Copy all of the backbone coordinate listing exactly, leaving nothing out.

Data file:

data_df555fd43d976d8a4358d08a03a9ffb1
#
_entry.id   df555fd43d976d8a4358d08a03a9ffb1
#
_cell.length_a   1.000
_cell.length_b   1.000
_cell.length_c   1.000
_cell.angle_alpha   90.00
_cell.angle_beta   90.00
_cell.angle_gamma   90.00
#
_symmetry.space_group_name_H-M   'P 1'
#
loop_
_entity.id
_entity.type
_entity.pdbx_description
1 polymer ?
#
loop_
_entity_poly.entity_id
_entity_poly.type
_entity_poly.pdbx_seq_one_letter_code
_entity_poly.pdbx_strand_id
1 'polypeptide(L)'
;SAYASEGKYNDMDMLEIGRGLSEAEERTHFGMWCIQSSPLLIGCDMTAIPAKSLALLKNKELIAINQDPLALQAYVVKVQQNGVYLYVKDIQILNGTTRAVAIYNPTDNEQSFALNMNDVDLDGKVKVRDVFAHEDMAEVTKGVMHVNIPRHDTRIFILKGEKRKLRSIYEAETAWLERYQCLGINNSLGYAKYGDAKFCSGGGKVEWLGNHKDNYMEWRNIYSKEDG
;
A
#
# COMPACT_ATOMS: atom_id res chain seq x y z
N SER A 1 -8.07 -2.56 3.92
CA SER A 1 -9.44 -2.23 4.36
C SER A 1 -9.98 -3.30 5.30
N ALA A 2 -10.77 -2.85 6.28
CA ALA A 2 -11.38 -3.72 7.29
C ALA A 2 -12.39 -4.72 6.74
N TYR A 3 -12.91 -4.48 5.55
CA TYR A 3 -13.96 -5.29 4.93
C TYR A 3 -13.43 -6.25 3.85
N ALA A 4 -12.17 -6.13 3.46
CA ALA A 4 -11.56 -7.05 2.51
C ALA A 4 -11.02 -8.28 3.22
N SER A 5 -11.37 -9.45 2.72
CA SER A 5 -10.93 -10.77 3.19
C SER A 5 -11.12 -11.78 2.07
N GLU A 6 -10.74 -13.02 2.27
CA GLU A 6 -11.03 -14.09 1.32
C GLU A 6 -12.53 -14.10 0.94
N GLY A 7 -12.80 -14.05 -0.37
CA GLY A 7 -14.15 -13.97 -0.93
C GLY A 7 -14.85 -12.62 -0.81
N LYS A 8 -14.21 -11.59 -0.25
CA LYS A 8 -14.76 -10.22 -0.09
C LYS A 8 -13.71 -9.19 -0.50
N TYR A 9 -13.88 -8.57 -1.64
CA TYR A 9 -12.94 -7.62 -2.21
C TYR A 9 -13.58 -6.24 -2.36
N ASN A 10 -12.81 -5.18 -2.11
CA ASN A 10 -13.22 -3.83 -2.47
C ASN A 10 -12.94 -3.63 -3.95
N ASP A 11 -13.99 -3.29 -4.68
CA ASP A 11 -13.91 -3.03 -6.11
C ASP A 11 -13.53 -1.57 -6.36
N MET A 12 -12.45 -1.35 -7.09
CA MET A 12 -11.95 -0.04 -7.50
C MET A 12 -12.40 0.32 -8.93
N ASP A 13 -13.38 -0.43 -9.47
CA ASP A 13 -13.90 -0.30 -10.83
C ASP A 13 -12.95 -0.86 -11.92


data_df555fd43d976d8a4358d08a03a9ffb1
#
_entry.id   df555fd43d976d8a4358d08a03a9ffb1
#
_cell.length_a   1.000
_cell.length_b   1.000
_cell.length_c   1.000
_cell.angle_alpha   90.00
_cell.angle_beta   90.00
_cell.angle_gamma   90.00
#
_symmetry.space_group_name_H-M   'P 1'
#
loop_
_entity.id
_entity.type
_entity.pdbx_description
1 polymer ?
#
loop_
_entity_poly.entity_id
_entity_poly.type
_entity_poly.pdbx_seq_one_letter_code
_entity_poly.pdbx_strand_id
1 'polypeptide(L)'
;SAYASEGKYNDMDMLEIGRGLSEAEERTHFGMWCIQSSPLLIGCDMTAIPAKSLALLKNKELIAINQDPLALQAYVVKVQQNGVYLYVKDIQILNGTTRAVAIYNPTDNEQSFALNMNDVDLDGKVKVRDVFAHEDMAEVTKGVMHVNIPRHDTRIFILKGEKRKLRSIYEAETAWLERYQCLGINNSLGYAKYGDAKFCSGGGKVEWLGNHKDNYMEWRNIYSKEDG
;
A
#
# COMPACT_ATOMS: atom_id res chain seq x y z
N SER A 1 -8.07 -2.56 3.92
CA SER A 1 -9.44 -2.23 4.36
C SER A 1 -9.98 -3.30 5.30
N ALA A 2 -10.77 -2.85 6.28
CA ALA A 2 -11.38 -3.72 7.29
C ALA A 2 -12.39 -4.72 6.74
N TYR A 3 -12.91 -4.48 5.55
CA TYR A 3 -13.96 -5.29 4.93
C TYR A 3 -13.43 -6.25 3.85
N ALA A 4 -12.17 -6.13 3.46
CA ALA A 4 -11.56 -7.05 2.51
C ALA A 4 -11.02 -8.28 3.22
N SER A 5 -11.37 -9.45 2.72
CA SER A 5 -10.93 -10.77 3.19
C SER A 5 -11.12 -11.78 2.07
N GLU A 6 -10.74 -13.02 2.27
CA GLU A 6 -11.03 -14.09 1.32
C GLU A 6 -12.53 -14.10 0.94
N GLY A 7 -12.80 -14.05 -0.37
CA GLY A 7 -14.15 -13.97 -0.93
C GLY A 7 -14.85 -12.62 -0.81
N LYS A 8 -14.21 -11.59 -0.25
CA LYS A 8 -14.76 -10.22 -0.09
C LYS A 8 -13.71 -9.19 -0.50
N TYR A 9 -13.88 -8.57 -1.64
CA TYR A 9 -12.94 -7.62 -2.21
C TYR A 9 -13.58 -6.24 -2.36
N ASN A 10 -12.81 -5.18 -2.11
CA ASN A 10 -13.22 -3.83 -2.47
C ASN A 10 -12.94 -3.63 -3.95
N ASP A 11 -13.99 -3.29 -4.68
CA ASP A 11 -13.91 -3.03 -6.11
C ASP A 11 -13.53 -1.57 -6.36
N MET A 12 -12.45 -1.35 -7.09
CA MET A 12 -11.95 -0.04 -7.50
C MET A 12 -12.40 0.32 -8.93
N ASP A 13 -13.38 -0.43 -9.47
CA ASP A 13 -13.90 -0.30 -10.83
C ASP A 13 -12.95 -0.86 -11.92